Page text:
Do you really want to denigrate a guy who says stuff like this? Really? You may not agree with his religion, or his way of displaying it, but I think the world would be a much better place, overall, if more people had the attitude that Tim Tebow displays. And if your mileage varies, that's truly sad for you.

The best thing about Tebow, though, the absolute best thing, is when a stunning coincidence occurs, such as happened yesterday when Denver beat Pittsburgh in the playoffs.

The winning play came in overtime, an 80-yard Tebow touchdown pass to teammate DeMaryius Thomas. With that completion, Tebow ended with a total of 316 passing yards. Now, if you don't immediately get why this is so delicious, consider this photo from Tebow's college days...

Notice the inscription on Tebow's eye black? While at Florida, he often would write such messages, touting one scriptural passage or another, knowing that the cameras would be on him. A favorite was John 3:16, which reads...

For God so loved the world that he gave his one and only Son, that whoever believes in him shall not perish but have eternal life.

Following Tebow's team winning the national collegiate championship, during which he displayed that message on his eye black during the telecast, there were over 94,000,000 hits on Google for "John 3:16". It pays to advertise!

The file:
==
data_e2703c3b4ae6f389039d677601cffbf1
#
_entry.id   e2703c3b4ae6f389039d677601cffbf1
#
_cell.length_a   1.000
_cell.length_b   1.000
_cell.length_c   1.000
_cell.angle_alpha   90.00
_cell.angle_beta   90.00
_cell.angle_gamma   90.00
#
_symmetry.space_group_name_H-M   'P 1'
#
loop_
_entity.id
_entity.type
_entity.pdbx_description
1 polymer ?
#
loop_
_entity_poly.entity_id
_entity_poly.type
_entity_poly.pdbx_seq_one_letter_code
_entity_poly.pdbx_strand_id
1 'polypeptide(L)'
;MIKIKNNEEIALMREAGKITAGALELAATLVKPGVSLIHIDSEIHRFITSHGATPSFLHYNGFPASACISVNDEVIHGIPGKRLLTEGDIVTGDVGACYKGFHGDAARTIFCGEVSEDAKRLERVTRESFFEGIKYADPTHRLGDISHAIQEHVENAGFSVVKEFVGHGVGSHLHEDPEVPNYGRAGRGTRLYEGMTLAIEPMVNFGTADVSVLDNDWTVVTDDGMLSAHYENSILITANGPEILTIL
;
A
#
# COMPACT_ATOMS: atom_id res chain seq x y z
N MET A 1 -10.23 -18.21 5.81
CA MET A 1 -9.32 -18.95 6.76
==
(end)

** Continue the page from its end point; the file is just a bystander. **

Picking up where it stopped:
He can't write such messages while in the National Football League, as they prohibit that sort of thing. But yesterday, on the biggest stage he's thus far been given, during a playoff game, his final winning pass brought his total yardage to 316.

Do I believe this is a message from God? To be truthful, I heard the number and didn't think anything of it. However, a whole bunch of folks in the media have latched onto it, and I suppose, if God really did care about sending messages via football games, that would be a pretty dandy way to do it.

(If you want more fun, tell a hater that the very first shot on TV, after those of the players celebrating, was of JOHN Elway, Broncos legend and current executive. Get it? John? 316? It's all too marvelous for words, really.)